Hello UnsentDementor, thank you so much for your effort in replying to me! I’ll make sure to keep my options open!
This isn’t necessarily related to answering my question about demanded careers, but rather out of curiosity about how physicians would choose which medical student they advise: what factors/application details do you think would be most significant when attempting to find a physician advisor?
I’ll be brutally honest about what I have seen in my career. When young (high school or college) students find someone to shadow, it’s usually through family connections. In a better world it probably wouldn’t be that way. But that is what I have noticed for many folks.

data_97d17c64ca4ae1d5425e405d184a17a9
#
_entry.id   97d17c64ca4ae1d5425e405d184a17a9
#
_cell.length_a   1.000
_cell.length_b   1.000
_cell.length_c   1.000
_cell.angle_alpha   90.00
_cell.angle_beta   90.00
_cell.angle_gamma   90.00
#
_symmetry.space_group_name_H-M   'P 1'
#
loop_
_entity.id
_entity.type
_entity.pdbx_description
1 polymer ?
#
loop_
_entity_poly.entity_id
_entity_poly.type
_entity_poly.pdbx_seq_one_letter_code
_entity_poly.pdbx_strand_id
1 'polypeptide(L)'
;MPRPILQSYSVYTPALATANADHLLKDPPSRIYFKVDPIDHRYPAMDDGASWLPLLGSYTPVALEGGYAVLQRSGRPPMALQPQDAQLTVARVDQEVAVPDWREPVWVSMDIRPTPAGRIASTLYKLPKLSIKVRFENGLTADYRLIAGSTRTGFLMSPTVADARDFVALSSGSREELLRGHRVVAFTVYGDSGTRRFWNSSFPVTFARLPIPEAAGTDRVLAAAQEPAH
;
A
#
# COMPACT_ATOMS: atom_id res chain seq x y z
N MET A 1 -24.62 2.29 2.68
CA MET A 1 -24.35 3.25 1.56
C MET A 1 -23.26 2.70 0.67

By college you can make your own connections through lab research, volunteer work, scribing jobs, and other opportunities.
Too early to think about MCAT prep or major! Get through freshman year of college first before you look up MCAT prep. If you are in a college that does not require selecting a major as a freshman, then you should seek out the college’s premed advising on what to take as a freshman. Usually it will be Calculus and Chemistry, but that depends on school and on if you have AP credit. You can major in anything as long as you do the premed pre-reqs. I picked a science major because I love it best and excel at it(I would have done a PhD in science if I had not gone for the MD); others pick English, classics, history, ANYTHING. If possible, wait to decide on major until after Freshman year, so you can see what you like best.